The cone shaped rice is surrounded by assorted Indonesian dishes, such as urap vegetables, ayam goreng (fried chicken), ayam bakar (grilled chicken), empal gepuk (sweet and spicy fried beef), abon sapi (beef floss), semur (beef stew in sweet soy sauce), teri kacang (anchovy with peanuts), fried prawn, telur pindang (boiled marble egg), shredded omelette, tempe orek (sweet and dry fried tempeh), perkedel kentang (mashed potato fritters), perkedel jagung (corn fritters), sambal goreng ati (liver in chilli sauce), and many other things.
Traditionally there should be a balance between vegetables, egg, meat, and seafood. The composition of a traditional Javanese tumpeng is more complex because the elements must balance one another according to Javanese belief. Traditional Javanese tumpeng usually involves urap vegetables, tempeh, ayam goreng, teri kacang, fried shrimp, telur pindang, empal gepuk and sambal. After the adoption of tumpeng as the national dish, tumpeng is expected to be a dish that binds Indonesia's cooking traditions. Its side dishes might be popular Indonesian dishes, such as gado-gado, satay and rendang. Today the dishes which accompany tumpeng can be of the host's discretion.
There is a philosophical meaning on every part of traditional tumpeng. According to folklore in Java and Bali, the cone-shaped tumpeng is a mystic symbol of life and ecosystems. It also symbolizes the glory of God as the Creator of nature, and the side dishes and vegetables represent the life and harmony of nature. The authentic and complete tumpeng dishes should contain at least one meat to represent a land animal, fish to represent sea creatures, an egg to represent winged beasts, and vegetables that represent a food stock provided by the plant kingdom. Usually tumpeng is served with spinach as spinach is a traditional symbol of prosperity in Javanese agricultural society.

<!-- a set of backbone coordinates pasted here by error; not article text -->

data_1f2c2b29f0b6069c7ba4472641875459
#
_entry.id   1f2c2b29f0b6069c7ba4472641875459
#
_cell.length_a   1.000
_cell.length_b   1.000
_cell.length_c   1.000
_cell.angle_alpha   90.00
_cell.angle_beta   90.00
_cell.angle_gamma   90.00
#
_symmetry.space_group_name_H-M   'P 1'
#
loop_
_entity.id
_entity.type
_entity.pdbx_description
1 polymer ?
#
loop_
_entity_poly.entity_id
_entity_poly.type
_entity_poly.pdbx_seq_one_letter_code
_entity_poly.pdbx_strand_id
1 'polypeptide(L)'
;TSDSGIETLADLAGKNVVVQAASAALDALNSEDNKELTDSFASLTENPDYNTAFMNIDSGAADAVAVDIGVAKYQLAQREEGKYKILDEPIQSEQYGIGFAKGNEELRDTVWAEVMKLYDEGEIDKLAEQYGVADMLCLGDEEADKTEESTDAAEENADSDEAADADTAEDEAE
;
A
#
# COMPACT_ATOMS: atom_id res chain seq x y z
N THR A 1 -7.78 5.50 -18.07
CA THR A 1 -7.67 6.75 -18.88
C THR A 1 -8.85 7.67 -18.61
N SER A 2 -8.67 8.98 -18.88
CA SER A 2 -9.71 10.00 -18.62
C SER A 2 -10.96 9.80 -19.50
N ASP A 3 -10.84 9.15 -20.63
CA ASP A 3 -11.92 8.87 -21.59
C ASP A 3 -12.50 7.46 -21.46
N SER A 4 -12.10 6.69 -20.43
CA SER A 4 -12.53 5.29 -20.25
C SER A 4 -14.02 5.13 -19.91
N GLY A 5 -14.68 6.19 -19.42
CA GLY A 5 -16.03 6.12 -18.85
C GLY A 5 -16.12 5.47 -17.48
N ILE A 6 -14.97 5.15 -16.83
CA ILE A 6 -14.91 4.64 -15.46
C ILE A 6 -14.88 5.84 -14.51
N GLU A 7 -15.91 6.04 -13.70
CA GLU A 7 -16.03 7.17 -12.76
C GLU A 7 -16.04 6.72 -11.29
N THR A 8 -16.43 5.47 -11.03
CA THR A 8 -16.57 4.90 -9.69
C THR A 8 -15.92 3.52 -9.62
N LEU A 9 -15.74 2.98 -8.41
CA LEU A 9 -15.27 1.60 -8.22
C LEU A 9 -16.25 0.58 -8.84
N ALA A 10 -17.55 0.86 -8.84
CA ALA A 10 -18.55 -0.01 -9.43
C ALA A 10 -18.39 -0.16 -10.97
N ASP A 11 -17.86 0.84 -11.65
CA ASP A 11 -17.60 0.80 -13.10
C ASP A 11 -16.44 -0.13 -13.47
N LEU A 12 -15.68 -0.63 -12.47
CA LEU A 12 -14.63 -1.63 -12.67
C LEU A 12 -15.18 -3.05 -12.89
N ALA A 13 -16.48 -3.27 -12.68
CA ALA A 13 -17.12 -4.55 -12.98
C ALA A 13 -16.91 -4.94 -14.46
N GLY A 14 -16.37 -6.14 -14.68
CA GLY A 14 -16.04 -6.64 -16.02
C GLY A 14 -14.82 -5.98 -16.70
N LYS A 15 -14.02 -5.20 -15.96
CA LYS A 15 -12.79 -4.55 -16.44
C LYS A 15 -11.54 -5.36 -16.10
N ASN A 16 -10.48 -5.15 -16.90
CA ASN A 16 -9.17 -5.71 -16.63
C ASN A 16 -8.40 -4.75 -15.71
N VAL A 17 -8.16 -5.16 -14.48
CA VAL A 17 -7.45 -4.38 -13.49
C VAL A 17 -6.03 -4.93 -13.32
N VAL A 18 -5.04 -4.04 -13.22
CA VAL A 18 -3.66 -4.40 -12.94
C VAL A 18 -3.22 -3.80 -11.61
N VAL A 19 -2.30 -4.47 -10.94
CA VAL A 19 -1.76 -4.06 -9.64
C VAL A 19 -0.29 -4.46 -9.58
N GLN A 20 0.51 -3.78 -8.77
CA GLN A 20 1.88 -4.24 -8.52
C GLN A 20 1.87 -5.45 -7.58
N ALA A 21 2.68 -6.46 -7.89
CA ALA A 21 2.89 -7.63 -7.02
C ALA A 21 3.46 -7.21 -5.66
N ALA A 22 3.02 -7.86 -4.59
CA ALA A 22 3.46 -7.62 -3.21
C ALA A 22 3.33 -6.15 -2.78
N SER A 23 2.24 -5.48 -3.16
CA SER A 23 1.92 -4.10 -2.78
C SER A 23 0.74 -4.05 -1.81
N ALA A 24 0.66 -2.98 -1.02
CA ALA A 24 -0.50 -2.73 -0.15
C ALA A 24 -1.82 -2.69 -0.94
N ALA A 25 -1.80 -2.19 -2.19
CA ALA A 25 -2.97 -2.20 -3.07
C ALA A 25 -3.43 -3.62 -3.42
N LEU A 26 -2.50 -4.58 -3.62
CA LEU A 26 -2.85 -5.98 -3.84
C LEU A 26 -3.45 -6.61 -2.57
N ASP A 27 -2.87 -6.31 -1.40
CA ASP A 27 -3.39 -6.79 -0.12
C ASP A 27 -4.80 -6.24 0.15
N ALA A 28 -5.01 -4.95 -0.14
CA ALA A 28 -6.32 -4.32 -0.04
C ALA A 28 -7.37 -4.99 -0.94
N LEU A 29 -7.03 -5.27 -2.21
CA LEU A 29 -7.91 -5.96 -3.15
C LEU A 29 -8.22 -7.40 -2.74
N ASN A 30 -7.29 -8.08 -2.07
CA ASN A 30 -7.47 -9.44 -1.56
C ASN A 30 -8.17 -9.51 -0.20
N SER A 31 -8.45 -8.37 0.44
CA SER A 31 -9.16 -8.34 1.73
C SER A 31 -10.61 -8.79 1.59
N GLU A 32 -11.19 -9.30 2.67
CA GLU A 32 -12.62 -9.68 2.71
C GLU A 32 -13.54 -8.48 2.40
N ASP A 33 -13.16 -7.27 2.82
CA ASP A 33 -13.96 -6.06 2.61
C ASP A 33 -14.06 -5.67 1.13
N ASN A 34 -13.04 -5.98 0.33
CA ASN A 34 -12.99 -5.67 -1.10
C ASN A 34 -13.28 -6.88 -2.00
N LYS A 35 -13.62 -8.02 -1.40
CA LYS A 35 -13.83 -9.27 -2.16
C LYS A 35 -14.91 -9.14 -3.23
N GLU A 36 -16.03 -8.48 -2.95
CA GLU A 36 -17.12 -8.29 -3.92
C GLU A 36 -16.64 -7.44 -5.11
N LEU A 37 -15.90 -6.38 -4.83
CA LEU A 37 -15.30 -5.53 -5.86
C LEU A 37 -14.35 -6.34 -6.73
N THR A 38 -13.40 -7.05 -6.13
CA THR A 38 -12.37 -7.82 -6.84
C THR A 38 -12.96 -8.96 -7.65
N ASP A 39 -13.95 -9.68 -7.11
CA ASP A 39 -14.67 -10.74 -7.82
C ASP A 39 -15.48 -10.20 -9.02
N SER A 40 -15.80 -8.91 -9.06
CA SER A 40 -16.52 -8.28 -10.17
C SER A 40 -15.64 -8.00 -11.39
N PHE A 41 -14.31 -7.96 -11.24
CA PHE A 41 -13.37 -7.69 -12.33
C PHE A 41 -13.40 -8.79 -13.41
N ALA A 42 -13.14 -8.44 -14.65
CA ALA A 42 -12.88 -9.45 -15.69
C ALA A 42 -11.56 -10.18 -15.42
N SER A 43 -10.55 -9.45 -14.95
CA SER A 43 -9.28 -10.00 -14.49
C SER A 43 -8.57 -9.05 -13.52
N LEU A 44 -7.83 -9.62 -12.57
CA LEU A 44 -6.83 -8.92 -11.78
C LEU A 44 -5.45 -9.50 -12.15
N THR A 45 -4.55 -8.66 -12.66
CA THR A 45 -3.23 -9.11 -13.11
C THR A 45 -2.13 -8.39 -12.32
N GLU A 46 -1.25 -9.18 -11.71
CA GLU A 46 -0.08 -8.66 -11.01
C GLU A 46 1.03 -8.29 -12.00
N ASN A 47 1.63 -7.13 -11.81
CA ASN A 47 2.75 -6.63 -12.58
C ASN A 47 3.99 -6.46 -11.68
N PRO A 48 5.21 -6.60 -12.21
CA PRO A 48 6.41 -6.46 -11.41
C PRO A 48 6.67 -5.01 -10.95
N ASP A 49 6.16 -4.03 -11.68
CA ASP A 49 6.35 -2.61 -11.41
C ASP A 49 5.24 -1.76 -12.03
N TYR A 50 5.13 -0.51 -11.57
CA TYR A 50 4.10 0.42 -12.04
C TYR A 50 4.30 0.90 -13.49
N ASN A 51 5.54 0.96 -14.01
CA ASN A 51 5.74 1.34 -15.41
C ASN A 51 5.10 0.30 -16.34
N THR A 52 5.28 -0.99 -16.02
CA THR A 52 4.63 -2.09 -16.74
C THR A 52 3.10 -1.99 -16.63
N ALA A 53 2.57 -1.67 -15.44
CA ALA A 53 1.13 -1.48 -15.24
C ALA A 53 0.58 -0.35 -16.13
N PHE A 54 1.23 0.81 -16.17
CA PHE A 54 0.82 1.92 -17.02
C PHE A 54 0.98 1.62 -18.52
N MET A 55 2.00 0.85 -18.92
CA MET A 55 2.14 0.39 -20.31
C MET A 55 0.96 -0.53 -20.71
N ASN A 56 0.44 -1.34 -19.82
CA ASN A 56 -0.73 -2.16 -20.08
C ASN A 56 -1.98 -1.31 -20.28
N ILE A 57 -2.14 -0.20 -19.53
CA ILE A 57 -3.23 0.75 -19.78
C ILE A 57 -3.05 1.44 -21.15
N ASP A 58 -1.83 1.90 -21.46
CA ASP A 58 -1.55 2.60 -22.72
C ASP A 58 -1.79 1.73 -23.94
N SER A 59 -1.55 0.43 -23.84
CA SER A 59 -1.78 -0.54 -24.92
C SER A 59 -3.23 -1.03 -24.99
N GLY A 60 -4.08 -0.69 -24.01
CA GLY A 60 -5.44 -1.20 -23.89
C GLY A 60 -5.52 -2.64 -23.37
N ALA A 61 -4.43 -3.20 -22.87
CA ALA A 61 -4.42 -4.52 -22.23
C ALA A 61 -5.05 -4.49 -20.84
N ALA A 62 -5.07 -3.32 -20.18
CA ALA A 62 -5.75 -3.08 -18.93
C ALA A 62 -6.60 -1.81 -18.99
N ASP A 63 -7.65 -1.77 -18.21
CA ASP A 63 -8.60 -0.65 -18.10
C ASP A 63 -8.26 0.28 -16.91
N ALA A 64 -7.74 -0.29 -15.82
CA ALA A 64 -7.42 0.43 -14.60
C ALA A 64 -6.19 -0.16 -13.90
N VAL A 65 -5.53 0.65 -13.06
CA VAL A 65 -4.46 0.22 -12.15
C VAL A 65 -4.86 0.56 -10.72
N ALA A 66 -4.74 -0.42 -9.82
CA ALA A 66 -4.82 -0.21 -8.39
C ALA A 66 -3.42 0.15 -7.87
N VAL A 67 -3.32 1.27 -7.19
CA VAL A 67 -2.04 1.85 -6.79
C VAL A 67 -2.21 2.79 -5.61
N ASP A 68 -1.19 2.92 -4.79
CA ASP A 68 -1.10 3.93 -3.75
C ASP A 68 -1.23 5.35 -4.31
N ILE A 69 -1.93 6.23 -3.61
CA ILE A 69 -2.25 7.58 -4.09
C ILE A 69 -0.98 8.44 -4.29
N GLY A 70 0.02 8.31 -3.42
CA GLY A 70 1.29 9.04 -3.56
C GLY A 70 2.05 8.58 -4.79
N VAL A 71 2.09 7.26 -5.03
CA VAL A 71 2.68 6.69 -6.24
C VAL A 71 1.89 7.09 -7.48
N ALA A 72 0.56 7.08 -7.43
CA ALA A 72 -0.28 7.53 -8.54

Here are the philosophical meanings behind some of the ingredients in tumpeng:
There are several variants of tumpeng, differentiated according to the ceremonies.
Today, most Indonesians serve tumpeng as a dish to celebrate a special occasion, such as a birthday party, arisan, family or neighborhood gathering, farewell party, celebrations, recitals, and many other joyous events. Because of its festive and celebration value, up until now tumpeng sometimes seen as an Indonesian counterpart of birthday cake. Tumpeng contests are sometimes held to commemorate Indonesian Independence day on August 17 or to commemorate women's emancipation day, the Kartini on April 21. The tumpengs in this contest are judged by decoration and taste.
According to Jati in Local wisdom behind Tumpeng as an icon of Indonesian traditional cuisine, in 2004, the Republic of Indonesia's Ministry of Health rolled out a tumpeng-based food pyramid to encourage healthy eating because tumpeng includes samples of food from every food group. The meat- or soy-based sides provide iron, zinc, and protein; the vegetable side dishes provide vitamins and minerals.